Lyndsay Pearson has worked at Electronic Arts for more than a decade. Starting out as a QA tester in 2002, she’s now the executive producer of the best-selling PC game of 2015, The Sims 4 . She’s just one of the jarringly few women in the gaming industry, representing one part of the 22 percent of women in tech fields who hold a leadership position, according to a CNET report.
Stereotypes about skill and ability make women vulnerable to implicit bias before they even enter the workplace, making attaining a leadership role in a STEM industry much harder than it should be. This is in spite of the fact that women in the workplace contribute to a company’s greater performance and innovation, according to a Columbia University study.
When we talk about STEM in the context of women of color, the employment disparities only grow. The percentage of women in STEM decreases to 10 percent from 25, and are even lower in computer fields across the board. If a woman makes it to a high-paying STEM position, she’s still likely to earn 30 percent less than a man would. In a political climate where President Trump once bragged about grabbing a woman by her pussy, and half a million people attended the Women’s March in Washington, D.C., it’s clear bias in STEM is symptomatic of much larger, ongoing issues.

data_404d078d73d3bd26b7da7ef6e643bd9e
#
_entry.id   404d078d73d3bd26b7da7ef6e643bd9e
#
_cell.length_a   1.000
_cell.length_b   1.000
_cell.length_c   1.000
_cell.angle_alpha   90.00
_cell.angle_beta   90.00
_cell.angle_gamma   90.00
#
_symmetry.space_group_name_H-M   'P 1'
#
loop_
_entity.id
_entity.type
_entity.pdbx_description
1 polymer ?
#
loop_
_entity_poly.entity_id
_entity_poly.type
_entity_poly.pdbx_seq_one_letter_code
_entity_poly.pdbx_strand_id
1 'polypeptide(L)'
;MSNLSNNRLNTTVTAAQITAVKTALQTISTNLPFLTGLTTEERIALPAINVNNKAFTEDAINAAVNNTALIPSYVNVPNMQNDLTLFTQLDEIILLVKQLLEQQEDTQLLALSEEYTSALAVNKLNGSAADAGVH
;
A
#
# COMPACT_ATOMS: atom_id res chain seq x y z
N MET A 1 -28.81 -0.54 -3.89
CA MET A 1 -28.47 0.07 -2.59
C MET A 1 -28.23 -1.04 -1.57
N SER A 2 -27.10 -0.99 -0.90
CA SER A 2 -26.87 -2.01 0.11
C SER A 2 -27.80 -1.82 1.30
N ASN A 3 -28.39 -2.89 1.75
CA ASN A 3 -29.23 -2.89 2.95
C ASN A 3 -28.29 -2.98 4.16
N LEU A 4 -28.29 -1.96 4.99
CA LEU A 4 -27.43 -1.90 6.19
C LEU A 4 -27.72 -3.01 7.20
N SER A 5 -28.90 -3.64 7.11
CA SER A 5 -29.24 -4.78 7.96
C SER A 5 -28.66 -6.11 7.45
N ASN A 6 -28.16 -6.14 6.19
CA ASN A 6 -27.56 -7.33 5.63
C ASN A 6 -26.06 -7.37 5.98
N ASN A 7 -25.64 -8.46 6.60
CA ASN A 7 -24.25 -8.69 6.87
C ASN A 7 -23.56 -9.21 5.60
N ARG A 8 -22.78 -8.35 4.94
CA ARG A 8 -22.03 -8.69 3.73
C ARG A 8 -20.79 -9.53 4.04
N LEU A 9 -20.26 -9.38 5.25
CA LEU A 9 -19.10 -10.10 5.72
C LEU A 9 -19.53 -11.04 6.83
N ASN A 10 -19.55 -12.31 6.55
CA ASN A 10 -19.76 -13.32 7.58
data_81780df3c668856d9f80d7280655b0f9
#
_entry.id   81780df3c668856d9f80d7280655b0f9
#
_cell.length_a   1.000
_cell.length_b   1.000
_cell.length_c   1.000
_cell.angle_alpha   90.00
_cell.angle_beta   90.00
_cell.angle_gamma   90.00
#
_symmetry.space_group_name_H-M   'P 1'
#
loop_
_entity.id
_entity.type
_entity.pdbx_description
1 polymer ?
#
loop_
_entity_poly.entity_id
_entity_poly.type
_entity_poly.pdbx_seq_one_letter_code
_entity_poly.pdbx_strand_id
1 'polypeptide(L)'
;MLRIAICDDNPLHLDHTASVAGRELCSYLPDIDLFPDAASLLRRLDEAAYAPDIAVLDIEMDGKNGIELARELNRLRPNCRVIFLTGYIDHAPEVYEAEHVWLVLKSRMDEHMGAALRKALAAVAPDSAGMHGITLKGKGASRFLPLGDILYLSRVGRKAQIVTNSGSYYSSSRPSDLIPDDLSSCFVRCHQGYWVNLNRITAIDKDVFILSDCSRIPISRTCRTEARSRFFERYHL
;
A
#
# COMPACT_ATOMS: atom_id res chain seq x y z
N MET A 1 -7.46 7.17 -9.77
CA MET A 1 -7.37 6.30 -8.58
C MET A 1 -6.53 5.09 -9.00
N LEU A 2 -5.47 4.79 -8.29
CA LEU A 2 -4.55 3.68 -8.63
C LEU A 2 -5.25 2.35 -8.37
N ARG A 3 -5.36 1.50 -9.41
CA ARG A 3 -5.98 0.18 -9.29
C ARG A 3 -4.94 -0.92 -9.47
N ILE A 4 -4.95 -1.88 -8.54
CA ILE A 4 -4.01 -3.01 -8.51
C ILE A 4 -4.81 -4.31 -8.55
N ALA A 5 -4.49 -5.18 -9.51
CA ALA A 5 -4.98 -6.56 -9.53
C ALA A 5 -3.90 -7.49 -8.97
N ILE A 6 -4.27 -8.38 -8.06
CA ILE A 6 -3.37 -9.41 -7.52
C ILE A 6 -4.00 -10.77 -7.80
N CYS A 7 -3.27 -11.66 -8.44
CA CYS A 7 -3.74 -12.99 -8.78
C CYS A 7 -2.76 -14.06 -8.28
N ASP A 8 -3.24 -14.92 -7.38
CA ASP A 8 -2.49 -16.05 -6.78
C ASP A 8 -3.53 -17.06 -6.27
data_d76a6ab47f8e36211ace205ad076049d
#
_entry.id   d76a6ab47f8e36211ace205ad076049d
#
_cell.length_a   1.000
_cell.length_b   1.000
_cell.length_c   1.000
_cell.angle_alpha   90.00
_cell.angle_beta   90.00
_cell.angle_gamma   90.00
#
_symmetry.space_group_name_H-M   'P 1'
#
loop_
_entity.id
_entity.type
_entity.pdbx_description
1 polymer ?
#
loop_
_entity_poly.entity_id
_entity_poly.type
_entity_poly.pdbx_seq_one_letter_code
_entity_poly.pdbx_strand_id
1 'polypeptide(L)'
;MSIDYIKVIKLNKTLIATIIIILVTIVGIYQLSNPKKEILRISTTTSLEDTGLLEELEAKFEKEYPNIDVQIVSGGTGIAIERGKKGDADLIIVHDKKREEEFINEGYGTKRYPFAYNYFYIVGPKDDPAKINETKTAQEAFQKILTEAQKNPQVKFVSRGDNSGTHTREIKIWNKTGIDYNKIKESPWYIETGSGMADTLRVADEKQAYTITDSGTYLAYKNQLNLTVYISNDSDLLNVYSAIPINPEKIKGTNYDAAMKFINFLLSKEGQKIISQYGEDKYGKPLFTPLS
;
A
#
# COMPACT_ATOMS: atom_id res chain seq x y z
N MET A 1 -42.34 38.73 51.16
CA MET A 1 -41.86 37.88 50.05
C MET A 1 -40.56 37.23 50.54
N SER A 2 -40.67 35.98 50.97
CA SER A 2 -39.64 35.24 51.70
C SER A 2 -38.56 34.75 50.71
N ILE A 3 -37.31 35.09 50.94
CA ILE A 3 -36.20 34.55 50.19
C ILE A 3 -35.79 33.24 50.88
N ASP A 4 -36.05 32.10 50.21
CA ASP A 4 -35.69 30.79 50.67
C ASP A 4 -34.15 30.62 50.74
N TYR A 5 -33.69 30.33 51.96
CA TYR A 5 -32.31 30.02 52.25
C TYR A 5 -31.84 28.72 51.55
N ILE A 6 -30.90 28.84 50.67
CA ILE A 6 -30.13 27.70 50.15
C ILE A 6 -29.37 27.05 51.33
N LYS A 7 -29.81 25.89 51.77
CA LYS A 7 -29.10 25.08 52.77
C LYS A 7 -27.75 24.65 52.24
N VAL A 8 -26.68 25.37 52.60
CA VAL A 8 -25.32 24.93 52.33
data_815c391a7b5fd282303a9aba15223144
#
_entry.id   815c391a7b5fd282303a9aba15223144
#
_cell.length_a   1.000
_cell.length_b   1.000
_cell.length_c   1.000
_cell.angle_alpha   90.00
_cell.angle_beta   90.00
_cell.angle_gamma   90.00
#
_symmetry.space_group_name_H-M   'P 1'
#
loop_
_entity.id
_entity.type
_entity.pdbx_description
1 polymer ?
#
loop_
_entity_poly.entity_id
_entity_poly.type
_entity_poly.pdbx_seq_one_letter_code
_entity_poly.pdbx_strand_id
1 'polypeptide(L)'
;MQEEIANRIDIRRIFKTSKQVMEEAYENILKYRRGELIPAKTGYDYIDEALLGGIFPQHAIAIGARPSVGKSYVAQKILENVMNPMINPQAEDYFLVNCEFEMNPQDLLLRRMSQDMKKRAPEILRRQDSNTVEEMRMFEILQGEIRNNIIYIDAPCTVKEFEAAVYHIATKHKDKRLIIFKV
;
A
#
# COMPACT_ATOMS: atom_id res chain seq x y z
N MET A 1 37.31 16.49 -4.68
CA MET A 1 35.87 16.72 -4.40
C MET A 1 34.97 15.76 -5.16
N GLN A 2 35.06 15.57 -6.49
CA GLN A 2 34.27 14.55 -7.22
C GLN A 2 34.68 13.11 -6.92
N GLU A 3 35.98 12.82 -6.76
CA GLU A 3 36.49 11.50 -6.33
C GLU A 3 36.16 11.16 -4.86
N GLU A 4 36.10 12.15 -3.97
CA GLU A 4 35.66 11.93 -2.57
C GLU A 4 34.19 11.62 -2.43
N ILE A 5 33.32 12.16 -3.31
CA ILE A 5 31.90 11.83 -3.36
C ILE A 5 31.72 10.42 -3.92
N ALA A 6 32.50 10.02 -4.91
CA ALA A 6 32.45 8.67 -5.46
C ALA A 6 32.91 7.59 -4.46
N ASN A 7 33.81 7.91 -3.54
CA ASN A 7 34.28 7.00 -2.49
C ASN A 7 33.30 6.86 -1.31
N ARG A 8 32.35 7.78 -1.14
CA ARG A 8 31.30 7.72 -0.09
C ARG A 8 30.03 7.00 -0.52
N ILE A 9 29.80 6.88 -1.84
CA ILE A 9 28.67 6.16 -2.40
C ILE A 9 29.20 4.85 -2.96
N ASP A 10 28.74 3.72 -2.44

This research is fairly recent, meaning the employment numbers for women in STEM were even lower when Pearson entered school at Cogswell Polytechnical College in 1999, where she said at one point the student ratio was one woman for every 11 men. But statistics and stereotypes didn’t discourage Pearson from pursuing her dream. Her parents, both doctors, encouraged Pearson’s curiosity surrounding technology and the arts.